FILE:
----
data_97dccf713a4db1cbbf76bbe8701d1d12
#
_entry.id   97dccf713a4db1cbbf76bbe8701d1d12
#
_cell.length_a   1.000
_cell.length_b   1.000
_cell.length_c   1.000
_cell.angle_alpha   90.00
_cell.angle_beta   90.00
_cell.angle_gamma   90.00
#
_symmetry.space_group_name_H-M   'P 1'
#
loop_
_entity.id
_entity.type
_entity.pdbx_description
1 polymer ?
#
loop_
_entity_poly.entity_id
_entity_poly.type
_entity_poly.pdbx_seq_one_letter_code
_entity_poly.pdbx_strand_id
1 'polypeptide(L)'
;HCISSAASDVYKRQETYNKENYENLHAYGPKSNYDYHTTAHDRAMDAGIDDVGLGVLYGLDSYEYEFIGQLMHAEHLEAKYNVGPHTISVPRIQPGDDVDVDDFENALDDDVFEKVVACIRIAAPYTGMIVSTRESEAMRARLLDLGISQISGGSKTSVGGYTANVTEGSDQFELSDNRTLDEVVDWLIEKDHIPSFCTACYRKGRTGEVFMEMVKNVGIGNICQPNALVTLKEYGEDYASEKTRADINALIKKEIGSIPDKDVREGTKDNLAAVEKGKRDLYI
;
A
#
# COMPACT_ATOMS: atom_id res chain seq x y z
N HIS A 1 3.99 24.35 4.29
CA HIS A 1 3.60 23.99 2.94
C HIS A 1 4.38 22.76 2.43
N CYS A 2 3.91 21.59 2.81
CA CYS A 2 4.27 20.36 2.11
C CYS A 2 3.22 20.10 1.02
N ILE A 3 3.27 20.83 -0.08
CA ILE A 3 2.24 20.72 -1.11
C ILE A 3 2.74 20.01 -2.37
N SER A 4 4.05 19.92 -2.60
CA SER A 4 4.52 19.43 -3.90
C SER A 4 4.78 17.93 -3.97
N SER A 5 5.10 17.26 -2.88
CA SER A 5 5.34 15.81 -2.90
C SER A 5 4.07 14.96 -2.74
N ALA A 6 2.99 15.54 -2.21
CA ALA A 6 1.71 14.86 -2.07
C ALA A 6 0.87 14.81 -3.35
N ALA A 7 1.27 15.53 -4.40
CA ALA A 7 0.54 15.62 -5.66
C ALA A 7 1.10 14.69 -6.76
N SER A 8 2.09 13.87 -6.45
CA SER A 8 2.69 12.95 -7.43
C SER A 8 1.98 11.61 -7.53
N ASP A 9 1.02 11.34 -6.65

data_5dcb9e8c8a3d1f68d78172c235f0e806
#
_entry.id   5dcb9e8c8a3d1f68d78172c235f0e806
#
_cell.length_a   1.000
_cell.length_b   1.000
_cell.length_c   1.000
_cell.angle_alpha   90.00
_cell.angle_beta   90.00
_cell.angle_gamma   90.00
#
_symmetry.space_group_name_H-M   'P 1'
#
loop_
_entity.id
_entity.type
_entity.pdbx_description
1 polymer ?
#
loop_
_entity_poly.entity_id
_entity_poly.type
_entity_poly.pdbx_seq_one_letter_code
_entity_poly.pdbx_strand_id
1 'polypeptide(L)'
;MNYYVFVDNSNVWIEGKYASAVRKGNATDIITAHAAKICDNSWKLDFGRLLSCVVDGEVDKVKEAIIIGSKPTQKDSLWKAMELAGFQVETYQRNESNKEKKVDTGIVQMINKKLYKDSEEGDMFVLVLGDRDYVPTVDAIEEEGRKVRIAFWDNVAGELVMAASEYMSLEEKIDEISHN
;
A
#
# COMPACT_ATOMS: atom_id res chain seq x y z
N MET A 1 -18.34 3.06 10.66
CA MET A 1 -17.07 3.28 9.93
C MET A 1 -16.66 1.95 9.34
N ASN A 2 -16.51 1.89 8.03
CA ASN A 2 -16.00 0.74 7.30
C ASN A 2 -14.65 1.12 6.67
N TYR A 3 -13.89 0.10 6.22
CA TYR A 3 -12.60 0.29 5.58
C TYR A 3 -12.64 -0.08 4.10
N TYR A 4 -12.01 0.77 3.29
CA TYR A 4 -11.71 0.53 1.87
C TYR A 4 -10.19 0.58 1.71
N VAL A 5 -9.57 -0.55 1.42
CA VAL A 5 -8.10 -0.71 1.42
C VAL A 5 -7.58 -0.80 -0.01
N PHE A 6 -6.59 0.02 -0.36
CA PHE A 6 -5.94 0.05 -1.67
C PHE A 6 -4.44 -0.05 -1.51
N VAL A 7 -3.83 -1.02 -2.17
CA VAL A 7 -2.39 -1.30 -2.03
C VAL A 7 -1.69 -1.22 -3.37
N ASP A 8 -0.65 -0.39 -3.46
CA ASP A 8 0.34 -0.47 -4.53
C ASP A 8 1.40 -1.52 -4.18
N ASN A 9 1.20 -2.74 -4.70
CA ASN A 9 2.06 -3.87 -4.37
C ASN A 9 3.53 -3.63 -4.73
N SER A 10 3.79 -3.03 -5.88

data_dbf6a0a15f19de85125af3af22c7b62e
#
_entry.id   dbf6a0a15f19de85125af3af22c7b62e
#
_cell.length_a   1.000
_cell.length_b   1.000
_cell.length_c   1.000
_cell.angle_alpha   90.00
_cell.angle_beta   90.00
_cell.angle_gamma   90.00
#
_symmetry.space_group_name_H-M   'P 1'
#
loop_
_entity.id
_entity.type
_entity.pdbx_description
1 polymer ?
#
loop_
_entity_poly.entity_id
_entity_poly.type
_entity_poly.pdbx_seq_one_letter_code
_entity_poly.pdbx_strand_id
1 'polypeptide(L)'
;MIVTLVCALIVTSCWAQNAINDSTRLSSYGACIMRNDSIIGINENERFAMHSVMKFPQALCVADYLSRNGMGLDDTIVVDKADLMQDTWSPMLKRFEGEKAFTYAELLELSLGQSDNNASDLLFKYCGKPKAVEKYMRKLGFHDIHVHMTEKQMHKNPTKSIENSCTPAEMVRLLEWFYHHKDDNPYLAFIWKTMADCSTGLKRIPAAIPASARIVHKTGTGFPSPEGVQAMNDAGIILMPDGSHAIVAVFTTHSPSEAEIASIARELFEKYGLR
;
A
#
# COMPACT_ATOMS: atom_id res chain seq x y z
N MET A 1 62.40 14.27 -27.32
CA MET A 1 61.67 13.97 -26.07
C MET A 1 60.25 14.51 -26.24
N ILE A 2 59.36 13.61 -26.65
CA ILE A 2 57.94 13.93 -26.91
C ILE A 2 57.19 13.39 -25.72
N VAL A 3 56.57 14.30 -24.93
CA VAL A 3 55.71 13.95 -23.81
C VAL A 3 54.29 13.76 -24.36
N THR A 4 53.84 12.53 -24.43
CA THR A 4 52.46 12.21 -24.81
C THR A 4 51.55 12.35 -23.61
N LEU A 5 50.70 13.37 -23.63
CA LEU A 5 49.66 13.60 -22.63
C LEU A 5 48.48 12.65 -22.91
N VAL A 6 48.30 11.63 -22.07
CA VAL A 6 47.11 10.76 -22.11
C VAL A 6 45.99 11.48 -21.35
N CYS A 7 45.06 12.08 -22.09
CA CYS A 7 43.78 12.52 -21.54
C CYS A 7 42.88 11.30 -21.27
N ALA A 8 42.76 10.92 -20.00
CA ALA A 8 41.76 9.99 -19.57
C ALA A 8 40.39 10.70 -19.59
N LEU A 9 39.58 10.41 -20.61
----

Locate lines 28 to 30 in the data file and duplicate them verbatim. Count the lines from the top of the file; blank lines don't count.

A
#
# COMPACT_ATOMS: atom_id res chain seq x y z